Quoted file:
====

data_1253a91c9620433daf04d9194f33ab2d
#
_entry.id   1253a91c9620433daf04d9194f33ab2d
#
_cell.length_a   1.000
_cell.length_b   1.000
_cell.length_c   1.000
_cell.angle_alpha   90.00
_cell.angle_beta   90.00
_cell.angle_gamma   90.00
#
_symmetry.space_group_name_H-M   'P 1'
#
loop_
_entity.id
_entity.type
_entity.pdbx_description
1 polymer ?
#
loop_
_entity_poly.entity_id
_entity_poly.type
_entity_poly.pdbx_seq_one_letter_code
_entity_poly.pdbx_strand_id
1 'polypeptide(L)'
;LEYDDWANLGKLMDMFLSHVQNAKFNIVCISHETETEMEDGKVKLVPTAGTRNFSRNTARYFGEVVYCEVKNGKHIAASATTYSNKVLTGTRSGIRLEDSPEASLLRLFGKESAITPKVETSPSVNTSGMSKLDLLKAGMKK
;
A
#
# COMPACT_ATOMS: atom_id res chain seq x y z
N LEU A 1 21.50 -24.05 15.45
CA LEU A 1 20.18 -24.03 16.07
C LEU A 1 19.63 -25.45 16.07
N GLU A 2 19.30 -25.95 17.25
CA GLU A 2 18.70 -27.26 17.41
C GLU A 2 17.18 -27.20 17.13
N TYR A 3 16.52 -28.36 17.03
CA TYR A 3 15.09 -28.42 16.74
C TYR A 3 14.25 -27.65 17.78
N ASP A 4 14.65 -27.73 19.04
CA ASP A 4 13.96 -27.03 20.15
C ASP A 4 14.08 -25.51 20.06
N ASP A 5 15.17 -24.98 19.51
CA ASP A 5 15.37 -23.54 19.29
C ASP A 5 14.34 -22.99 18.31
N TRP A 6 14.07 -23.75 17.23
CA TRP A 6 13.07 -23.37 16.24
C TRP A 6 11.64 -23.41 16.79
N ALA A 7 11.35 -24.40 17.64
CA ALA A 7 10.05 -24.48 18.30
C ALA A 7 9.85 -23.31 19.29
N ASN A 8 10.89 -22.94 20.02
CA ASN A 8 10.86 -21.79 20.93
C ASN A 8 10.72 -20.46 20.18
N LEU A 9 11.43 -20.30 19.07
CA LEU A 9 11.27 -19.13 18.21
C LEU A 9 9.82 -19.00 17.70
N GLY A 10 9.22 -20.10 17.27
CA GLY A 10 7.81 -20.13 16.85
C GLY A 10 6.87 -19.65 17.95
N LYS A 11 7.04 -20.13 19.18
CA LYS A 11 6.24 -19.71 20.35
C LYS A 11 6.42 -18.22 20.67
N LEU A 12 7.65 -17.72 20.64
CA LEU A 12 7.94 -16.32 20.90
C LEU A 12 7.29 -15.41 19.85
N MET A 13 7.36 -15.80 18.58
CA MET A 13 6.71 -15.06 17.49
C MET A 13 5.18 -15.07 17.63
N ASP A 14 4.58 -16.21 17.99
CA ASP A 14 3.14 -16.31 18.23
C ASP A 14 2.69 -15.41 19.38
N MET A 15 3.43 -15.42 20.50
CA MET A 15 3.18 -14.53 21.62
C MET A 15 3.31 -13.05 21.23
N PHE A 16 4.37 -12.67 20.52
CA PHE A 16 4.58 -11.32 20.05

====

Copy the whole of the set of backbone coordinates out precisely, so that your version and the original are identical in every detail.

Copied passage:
data_1253a91c9620433daf04d9194f33ab2d
#
_entry.id   1253a91c9620433daf04d9194f33ab2d
#
_cell.length_a   1.000
_cell.length_b   1.000
_cell.length_c   1.000
_cell.angle_alpha   90.00
_cell.angle_beta   90.00
_cell.angle_gamma   90.00
#
_symmetry.space_group_name_H-M   'P 1'
#
loop_
_entity.id
_entity.type
_entity.pdbx_description
1 polymer ?
#
loop_
_entity_poly.entity_id
_entity_poly.type
_entity_poly.pdbx_seq_one_letter_code
_entity_poly.pdbx_strand_id
1 'polypeptide(L)'
;LEYDDWANLGKLMDMFLSHVQNAKFNIVCISHETETEMEDGKVKLVPTAGTRNFSRNTARYFGEVVYCEVKNGKHIAASATTYSNKVLTGTRSGIRLEDSPEASLLRLFGKESAITPKVETSPSVNTSGMSKLDLLKAGMKK
;
A
#
# COMPACT_ATOMS: atom_id res chain seq x y z
N LEU A 1 21.50 -24.05 15.45
CA LEU A 1 20.18 -24.03 16.07
C LEU A 1 19.63 -25.45 16.07
N GLU A 2 19.30 -25.95 17.25
CA GLU A 2 18.70 -27.26 17.41
C GLU A 2 17.18 -27.20 17.13
N TYR A 3 16.52 -28.36 17.03
CA TYR A 3 15.09 -28.42 16.74
C TYR A 3 14.25 -27.65 17.78
N ASP A 4 14.65 -27.73 19.04
CA ASP A 4 13.96 -27.03 20.15
C ASP A 4 14.08 -25.51 20.06
N ASP A 5 15.17 -24.98 19.51
CA ASP A 5 15.37 -23.54 19.29
C ASP A 5 14.34 -22.99 18.31
N TRP A 6 14.07 -23.75 17.23
CA TRP A 6 13.07 -23.37 16.24
C TRP A 6 11.64 -23.41 16.79
N ALA A 7 11.35 -24.40 17.64
CA ALA A 7 10.05 -24.48 18.30
C ALA A 7 9.85 -23.31 19.29
N ASN A 8 10.89 -22.94 20.02
CA ASN A 8 10.86 -21.79 20.93
C ASN A 8 10.72 -20.46 20.18
N LEU A 9 11.43 -20.30 19.07
CA LEU A 9 11.27 -19.13 18.21
C LEU A 9 9.82 -19.00 17.70
N GLY A 10 9.22 -20.10 17.27
CA GLY A 10 7.81 -20.13 16.85
C GLY A 10 6.87 -19.65 17.95
N LYS A 11 7.04 -20.13 19.18
CA LYS A 11 6.24 -19.71 20.35
C LYS A 11 6.42 -18.22 20.67
N LEU A 12 7.65 -17.72 20.64
CA LEU A 12 7.94 -16.32 20.90
C LEU A 12 7.29 -15.41 19.85
N MET A 13 7.36 -15.80 18.58
CA MET A 13 6.71 -15.06 17.49
C MET A 13 5.18 -15.07 17.63
N ASP A 14 4.58 -16.21 17.99
CA ASP A 14 3.14 -16.31 18.23
C ASP A 14 2.69 -15.41 19.38
N MET A 15 3.43 -15.42 20.50
CA MET A 15 3.18 -14.53 21.62
C MET A 15 3.31 -13.05 21.23
N PHE A 16 4.37 -12.67 20.52
CA PHE A 16 4.58 -11.32 20.05